A Closer Look At The Regulations For U-Turns At Traffic Lights

By Michelle

Knowing and following the road rules is the way to maintain road safety. Driving schools teach you the state-wise U-turn rules and how to follow them responsibly.

When learning to drive from a driving school, you will learn various techniques that are a must for driving safely on the road. You will also learn the rules and regulations that govern driving like maintaining a safe distance, regulations for u-turns and three-point turns, parking rules, etc. Are you wondering why knowing these rules is so important?

Traffic rules and regulations are made to ensure the safety of the drivers as well as the pedestrians. When the drivers, passengers, and pedestrians follow the same set of rules maintaining order on the road becomes easier. Hence, anyone learning to drive must understand the significance of these regulations and follow them strictly.

State governments also impose fines and punishments on those who fail to follow these rules to instill their significance in the drivers. In this article, we will take a closer look at the regulations for U-turns in particular. Let us learn more about this technique and the regulations associated with it.

General Regulations Regarding U-Turns in Australia

In Australia, driving rules and regulations often vary from state to state. For U-turns too, the regulations have some specific differences in a few states. However, there is a common ruleset for U-turns which is followed all across the country. These default rules are legal and not following them is often a punishable offense. A U-turn is a half-circle or 180-degree turn you take to go back to the way from which you were coming. So, when making a U-turn, you might disrupt the traffic in your lane as well as the next lane. That’s why, in Australia, you’re permitted to make a U-turn only if:

  • You can see the approaching traffic.
  • You can safely make the turn without obstructing the traffic.

Drivers in Australia are not allowed to take a U-turn at intersections with traffic signals unless there’s a sign permitting it. However, intersections without traffic signals permit taking U-turns unless a sign states otherwise.

Also, U-turns are not allowed across children’s crossings, pedestrian crossings, marked foot crossings, and level crossings. Moreover, you cannot take a U-turn in the following scenarios:

  • Over a single intact dividing line on the road. 
  • Over a double intact dividing line on the road. 
  • Over double lines with an intact line on your side but a broken line on the other side.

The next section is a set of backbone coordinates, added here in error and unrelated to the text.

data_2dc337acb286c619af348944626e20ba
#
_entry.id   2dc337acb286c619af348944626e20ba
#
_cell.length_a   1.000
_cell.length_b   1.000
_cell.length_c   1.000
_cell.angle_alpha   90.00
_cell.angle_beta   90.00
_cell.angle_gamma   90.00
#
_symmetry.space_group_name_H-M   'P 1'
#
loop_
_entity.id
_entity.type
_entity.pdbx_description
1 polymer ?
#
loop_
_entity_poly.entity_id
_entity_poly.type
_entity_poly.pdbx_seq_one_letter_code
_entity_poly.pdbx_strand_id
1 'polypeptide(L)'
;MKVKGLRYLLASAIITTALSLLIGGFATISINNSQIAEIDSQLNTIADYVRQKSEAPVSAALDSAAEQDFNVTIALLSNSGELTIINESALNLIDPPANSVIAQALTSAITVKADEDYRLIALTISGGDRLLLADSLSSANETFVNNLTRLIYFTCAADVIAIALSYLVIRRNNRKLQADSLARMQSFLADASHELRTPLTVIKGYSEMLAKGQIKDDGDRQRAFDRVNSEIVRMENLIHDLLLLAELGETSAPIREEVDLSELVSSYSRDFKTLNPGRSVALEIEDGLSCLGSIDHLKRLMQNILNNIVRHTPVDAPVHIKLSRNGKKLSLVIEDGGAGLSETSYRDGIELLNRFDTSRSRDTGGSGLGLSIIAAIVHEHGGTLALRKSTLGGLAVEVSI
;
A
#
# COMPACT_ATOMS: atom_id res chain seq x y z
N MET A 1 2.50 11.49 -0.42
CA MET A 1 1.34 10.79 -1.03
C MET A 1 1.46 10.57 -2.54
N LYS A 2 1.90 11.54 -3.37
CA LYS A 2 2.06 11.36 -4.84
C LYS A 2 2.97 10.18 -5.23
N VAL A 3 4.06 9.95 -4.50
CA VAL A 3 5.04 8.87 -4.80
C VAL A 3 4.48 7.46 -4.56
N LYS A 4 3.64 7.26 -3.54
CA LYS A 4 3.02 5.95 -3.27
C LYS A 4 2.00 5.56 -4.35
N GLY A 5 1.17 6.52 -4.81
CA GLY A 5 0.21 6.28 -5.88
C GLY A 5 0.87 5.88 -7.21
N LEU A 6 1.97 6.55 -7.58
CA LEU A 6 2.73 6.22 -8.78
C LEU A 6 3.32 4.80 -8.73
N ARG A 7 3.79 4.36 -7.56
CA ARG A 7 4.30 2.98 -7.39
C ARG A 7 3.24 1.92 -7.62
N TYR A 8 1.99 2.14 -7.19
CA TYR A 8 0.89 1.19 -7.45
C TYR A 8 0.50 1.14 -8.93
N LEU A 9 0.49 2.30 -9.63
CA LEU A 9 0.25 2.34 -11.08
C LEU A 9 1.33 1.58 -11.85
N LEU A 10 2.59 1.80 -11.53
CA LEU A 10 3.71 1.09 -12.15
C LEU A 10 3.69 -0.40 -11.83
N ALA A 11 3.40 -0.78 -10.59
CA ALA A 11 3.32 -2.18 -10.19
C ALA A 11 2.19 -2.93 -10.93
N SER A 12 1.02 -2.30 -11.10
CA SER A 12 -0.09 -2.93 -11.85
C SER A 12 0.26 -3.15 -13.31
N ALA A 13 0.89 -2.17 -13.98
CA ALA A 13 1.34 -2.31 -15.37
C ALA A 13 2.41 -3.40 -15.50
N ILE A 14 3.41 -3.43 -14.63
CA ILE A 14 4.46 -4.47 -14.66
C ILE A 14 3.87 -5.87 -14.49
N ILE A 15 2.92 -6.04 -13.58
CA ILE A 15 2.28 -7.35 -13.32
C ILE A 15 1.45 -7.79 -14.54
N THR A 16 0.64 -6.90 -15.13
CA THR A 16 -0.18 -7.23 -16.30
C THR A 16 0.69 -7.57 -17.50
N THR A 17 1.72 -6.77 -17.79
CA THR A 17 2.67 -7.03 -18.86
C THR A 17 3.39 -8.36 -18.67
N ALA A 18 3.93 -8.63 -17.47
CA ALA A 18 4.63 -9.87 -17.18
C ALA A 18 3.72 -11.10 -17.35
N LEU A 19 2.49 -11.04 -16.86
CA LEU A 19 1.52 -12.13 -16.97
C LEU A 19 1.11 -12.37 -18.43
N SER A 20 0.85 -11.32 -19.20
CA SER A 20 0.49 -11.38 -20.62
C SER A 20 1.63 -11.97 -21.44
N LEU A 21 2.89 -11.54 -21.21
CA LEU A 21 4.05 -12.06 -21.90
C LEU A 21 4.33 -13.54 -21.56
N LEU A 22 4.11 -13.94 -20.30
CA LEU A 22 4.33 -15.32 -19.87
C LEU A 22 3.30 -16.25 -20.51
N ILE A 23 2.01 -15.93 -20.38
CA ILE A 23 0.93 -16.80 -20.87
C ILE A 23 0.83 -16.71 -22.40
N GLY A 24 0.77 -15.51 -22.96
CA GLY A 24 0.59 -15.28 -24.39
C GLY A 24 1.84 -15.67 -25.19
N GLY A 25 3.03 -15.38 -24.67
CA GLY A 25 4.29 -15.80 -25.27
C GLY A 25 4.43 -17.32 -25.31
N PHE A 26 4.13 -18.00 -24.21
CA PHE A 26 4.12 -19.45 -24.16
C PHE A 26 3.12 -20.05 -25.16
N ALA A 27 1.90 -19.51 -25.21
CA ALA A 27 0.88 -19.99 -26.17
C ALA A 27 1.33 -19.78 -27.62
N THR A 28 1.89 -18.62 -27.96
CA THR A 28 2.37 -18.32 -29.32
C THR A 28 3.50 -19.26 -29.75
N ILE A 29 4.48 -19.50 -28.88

These are the default rules that are followed all over Australia and breaking these rules is a crime leading to fines and other punishments.                                                                        

Variations to the Rules According to State and Territory

There are a few states that have variations in the default rules. Here are some states that have some differences in their regulations for U-turns:

For Victoria:

  • One major difference in Victoria’s road rules is that it permits U-turns even at intersections with signals. Unless a sign states ‘No U-turn’, taking a U-turn is legally allowed almost everywhere. You can take a U-turn even at breaks in the median strip unless a sign says otherwise.
  • Another major difference is that drivers making u-turns need not give way to other drivers entering from the shoulder, footpath, nature strip, or other road-related area. This rule has been applicable since November 2020.

For South Australia:

  • In South Australia, you are not allowed to take a U-turn on a one-way road.

For New South Wales:

  • U-turn is prohibited at all traffic lights unless there is a U-turn Permitted sign allowing it.

For Western Australia:

  • U-turn is prohibited on freeways including on and off ramps.

Driving schools in particular states can teach you the different rules of that state and also teach you how to follow them responsibly.

Common Signage for U-Turns

There are mainly two road signs related to U-turns in Australia. These are:

  • No U-turn Signs
  • U-turn Permitted Signs

These signs warn the drivers what to expect if they are thinking of attempting a U-turn on the road. They also help the drivers prepare themselves in case they need to stop or if they need to go ahead with a turn. These signs are the same throughout the country unlike the road rules associated with U-turns. A good Sydney driving school or equivalent in other cities will always teach you the basics of the signs before letting you drive a vehicle.

Penalties and Demerits

As we mentioned earlier, not following the road signs can lead to more than just accidents or collisions. Breaking the rules for U-turns is considered illegal and is a punishable offense. Taking a U-turn where it is not permitted and not giving way to others when taking the turn are two offenses where you get a penalty fine as well as demerit points. However, the amount of penalty and the number of demerits you get varies from state to state.


The road rules in Australia vary from state to state. Knowing the U-turn regulations of your state is important to develop safe and responsible driving habits. A good driving school like Onroad Driving Education can help you understand your state’s driving rules and incorporate them into your driving properly. Safe driving is every driver’s responsibility. No matter if you’re a novice or an experienced driver, knowing the road rules and following them is the way to maintain road safety.

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